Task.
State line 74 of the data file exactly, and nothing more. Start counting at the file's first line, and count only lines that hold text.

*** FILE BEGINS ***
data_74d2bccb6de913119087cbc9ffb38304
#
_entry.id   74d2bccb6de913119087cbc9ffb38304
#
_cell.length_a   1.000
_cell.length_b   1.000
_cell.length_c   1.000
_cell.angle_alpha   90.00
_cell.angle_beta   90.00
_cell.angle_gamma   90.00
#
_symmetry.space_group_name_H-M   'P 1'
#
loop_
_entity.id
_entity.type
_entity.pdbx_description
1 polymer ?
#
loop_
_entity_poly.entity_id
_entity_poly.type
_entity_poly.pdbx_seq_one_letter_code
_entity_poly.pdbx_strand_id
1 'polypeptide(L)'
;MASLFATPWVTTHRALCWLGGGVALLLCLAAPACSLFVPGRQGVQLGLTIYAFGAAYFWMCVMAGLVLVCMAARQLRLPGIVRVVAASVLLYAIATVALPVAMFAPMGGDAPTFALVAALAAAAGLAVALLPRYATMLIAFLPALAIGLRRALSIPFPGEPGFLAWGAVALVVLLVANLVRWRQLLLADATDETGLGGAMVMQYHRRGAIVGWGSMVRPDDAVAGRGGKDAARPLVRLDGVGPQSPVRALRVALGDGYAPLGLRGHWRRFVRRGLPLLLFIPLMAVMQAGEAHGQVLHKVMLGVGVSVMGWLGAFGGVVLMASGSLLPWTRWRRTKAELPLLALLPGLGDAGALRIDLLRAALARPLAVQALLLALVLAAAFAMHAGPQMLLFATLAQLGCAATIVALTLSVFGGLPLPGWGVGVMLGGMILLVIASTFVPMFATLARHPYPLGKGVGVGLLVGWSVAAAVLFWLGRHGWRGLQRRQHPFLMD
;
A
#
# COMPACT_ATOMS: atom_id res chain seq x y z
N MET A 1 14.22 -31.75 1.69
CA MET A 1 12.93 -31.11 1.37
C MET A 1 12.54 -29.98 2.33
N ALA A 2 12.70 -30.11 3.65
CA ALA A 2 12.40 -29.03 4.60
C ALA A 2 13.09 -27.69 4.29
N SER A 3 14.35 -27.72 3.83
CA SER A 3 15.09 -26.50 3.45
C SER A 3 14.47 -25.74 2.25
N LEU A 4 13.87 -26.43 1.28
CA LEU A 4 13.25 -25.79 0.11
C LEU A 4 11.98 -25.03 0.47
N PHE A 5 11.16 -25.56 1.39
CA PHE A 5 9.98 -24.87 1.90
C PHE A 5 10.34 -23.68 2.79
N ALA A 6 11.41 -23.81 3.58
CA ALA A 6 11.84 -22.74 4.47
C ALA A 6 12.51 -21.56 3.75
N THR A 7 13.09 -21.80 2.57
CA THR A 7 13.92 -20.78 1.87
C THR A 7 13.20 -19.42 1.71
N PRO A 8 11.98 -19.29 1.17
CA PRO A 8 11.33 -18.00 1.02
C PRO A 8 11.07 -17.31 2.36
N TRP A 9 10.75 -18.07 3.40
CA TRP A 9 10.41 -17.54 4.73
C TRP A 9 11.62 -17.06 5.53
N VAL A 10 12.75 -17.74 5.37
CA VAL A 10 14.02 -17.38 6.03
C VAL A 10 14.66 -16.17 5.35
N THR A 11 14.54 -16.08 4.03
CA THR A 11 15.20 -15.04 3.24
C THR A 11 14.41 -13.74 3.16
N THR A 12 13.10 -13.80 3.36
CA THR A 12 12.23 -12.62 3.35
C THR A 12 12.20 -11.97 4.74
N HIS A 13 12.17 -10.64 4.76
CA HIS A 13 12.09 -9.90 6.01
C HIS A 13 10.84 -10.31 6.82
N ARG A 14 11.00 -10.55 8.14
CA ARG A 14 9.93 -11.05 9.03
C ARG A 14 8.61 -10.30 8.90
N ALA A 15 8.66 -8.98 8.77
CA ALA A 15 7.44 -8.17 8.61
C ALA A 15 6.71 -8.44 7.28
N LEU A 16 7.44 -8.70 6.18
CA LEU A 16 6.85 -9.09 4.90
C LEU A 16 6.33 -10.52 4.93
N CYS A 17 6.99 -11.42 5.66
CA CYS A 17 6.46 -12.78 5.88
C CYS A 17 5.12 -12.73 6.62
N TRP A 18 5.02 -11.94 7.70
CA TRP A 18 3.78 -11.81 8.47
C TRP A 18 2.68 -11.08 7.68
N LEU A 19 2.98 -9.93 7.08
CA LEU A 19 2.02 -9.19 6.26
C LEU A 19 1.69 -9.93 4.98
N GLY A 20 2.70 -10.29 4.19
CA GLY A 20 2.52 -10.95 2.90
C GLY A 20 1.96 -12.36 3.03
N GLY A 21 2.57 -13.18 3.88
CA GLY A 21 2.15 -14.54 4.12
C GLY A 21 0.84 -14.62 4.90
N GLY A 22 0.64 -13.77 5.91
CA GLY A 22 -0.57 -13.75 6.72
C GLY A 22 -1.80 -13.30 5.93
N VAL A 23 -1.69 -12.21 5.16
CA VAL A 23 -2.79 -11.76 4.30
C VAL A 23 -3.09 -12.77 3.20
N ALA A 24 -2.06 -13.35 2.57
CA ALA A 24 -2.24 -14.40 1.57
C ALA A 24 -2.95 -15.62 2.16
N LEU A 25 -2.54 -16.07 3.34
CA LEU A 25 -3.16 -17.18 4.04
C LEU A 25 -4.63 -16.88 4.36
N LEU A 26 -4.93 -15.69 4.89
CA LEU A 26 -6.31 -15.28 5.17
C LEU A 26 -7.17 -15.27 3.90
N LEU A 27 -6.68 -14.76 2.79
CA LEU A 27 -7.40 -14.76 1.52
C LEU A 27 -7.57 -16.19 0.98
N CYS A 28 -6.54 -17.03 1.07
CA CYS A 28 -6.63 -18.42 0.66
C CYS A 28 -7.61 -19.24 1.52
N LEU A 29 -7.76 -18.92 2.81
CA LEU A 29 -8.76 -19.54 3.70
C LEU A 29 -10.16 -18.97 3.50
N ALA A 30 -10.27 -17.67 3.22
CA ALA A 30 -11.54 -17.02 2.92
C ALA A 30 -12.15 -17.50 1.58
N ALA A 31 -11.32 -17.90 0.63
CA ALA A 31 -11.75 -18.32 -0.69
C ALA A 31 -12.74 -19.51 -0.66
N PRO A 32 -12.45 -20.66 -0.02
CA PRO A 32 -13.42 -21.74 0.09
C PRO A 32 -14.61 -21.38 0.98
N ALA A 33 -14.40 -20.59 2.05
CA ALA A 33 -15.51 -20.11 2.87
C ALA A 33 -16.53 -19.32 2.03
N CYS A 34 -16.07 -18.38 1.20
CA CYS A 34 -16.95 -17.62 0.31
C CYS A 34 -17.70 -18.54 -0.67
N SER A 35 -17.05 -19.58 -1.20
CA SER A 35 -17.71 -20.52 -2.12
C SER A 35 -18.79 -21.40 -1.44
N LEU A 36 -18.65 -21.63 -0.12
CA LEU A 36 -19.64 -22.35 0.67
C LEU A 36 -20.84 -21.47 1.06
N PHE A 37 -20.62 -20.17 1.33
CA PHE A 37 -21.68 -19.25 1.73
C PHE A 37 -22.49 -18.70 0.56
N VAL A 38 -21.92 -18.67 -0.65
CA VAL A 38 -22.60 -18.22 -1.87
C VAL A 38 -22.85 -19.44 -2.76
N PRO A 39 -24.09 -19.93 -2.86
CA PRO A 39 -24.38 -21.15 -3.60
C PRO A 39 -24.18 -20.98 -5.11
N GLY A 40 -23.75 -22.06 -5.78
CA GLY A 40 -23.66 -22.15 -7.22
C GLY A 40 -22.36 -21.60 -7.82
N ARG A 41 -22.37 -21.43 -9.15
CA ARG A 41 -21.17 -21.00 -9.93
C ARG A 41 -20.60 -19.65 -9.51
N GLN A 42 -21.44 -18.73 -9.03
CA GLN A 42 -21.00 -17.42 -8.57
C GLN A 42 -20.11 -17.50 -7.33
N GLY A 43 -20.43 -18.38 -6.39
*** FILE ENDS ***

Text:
CA ALA A 15 7.44 -8.17 8.61